The unavoidable truth is that first draft of history is no longer written in tomorrow’s newspaper. Instead, it’s tapped out on new and social media, which is thick with rumor and conspiracy. There’s little journalists can do about crap on the internet; taking aim at disinformation is like firing a machine-gun at an unruly flock of birds. What we can do is to get our own house in order. Amid the ocean of information out there, our worry as journalists should not so much be about people believing everything they read on the internet but that they might end up believing none of it. Good journalism could help with that. But surrendering our ability to check facts to external authorities won’t—it will only make the loss of confidence in journalism worse. In its impoverished state and leaning heavily on the output of others, what we publish often comes peppered with partisan half-truths which lack perspective or any broader factual architecture—an understanding of the context in which all this happened, or in which information about how it happened might have come our way.
Our worry as journalists should not so much be about people believing everything they read on the internet but that they might end up believing none of it.
A modest suggestion: why not try restoring our authority by doing less, but with greater depth and context? The result would be a slower kind of journalism which relies on the accumulation of detail and reaches for underlying truths. This new approach to journalism is already in the ether; let’s call it a second draft. A good second draft will often take its inspiration from the first draft on new and social media. But neither should journalism be shy about contradicting the first draft, or turning the draft’s own shortfalls into the story, or subjecting it to the full force of our investigative armory. When journalism was dropped into huge new media ecosystems like Facebook and Google, the temptation was to borrow from their ways of doing things—and to try to do everything, all the time—rather than teaching them our own. But if there’s one thing the convulsions of the last decade have taught us, it’s that that doesn’t work—either editorially or financially.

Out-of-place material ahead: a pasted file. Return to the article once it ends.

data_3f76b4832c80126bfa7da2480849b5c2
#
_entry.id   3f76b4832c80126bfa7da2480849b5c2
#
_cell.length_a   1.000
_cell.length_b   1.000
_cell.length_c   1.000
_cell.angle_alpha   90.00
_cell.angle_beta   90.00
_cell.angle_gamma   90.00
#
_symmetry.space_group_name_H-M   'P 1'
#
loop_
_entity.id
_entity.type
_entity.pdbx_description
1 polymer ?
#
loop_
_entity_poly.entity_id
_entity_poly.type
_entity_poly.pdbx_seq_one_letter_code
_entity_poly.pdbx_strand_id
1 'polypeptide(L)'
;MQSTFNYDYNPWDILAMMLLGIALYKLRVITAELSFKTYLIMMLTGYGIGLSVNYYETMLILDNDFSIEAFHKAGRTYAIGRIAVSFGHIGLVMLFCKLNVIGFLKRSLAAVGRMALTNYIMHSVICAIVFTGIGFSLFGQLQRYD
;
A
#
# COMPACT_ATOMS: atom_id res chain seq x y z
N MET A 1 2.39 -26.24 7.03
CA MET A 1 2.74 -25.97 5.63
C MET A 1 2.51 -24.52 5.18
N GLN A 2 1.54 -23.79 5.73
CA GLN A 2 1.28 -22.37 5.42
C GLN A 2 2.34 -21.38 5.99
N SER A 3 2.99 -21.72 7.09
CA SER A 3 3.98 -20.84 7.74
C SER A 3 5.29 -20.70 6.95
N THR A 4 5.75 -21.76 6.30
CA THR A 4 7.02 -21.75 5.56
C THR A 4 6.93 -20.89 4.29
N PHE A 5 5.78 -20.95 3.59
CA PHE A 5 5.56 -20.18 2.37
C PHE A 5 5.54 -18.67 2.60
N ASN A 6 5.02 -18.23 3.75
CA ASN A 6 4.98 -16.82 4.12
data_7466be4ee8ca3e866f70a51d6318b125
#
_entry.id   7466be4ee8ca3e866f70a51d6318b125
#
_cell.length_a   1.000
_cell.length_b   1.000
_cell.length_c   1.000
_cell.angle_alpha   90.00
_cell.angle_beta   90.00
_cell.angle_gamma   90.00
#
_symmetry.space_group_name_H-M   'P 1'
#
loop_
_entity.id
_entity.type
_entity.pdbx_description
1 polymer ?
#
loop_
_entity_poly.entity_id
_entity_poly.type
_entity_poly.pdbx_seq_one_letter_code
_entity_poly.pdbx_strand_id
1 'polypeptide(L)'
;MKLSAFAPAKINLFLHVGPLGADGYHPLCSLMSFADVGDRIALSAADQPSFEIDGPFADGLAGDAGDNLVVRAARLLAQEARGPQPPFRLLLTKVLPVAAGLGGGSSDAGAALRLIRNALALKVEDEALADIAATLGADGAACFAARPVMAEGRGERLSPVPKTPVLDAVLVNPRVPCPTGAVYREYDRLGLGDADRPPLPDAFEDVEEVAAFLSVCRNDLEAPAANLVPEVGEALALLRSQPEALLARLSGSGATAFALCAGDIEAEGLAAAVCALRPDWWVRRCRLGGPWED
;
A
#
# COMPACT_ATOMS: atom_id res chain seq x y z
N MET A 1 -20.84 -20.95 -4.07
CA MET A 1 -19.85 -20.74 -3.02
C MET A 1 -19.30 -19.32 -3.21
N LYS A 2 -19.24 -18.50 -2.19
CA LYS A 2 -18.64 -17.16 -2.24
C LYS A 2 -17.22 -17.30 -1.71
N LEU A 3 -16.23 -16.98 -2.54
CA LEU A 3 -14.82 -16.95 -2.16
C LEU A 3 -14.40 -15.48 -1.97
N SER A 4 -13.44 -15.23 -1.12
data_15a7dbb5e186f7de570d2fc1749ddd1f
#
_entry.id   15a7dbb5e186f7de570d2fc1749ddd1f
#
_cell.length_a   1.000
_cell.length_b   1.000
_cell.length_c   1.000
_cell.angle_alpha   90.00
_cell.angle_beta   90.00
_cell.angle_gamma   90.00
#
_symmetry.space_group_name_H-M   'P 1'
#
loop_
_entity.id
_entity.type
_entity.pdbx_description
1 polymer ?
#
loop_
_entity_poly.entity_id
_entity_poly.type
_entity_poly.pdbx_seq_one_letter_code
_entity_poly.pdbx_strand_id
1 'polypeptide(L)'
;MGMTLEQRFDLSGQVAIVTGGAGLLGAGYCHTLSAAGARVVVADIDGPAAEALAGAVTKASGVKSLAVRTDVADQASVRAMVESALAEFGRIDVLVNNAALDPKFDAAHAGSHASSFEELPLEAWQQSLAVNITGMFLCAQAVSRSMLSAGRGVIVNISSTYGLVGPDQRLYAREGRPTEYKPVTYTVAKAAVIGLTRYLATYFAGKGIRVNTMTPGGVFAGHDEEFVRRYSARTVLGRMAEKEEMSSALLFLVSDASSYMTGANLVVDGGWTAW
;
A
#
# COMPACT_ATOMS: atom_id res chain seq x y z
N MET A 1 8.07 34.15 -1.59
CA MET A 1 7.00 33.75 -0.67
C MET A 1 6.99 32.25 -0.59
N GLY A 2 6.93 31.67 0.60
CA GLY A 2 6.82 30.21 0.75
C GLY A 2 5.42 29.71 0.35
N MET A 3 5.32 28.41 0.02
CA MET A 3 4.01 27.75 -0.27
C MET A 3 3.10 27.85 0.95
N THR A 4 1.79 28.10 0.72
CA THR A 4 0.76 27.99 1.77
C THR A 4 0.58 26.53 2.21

In its time of economic need, journalism—and many journalists—retreated to universities. If they don’t pay for what we do, went the implicit reasoning, then at least they can pay for what we teach. But what often looks like a defensive maneuver can, if we work towards a second draft, becomes a magnificent opportunity to renew the profession. The analysis of new media is a great new addition to the toolbox of journalists, but even its proudest advocates would admit it only unfolds over one narrow dimension. A second draft would bring all that new material into a conversation with a wide range of experts: architects to add extra spatial dimensions, techies and psychologists to work out whether we’ve been duped, linguists to translate, political scientists, indigenous reporters to supply rich local nuance, storytellers and filmmakers to help us find an audience, even lawyers to push the authorities on our behalf.
Where could we possibly find all these ingredients in the same place? In a university like Harvard, for example, or the London University to which I’m usually attached. The reserve army of intellectual labor in the modern university is unprecedented. A second draft would find willing allies in many of those geeky heroes whose open-source investigation skills have gotten them jobs in the fact-checking industry. The great thing about a satisfying second draft is that it will have more time to concern itself more with process as well as product—giving us the chance to explain things as we go along and retell the story of why independent journalism and its values matters. If nothing else, it’d make for a great new educational tool.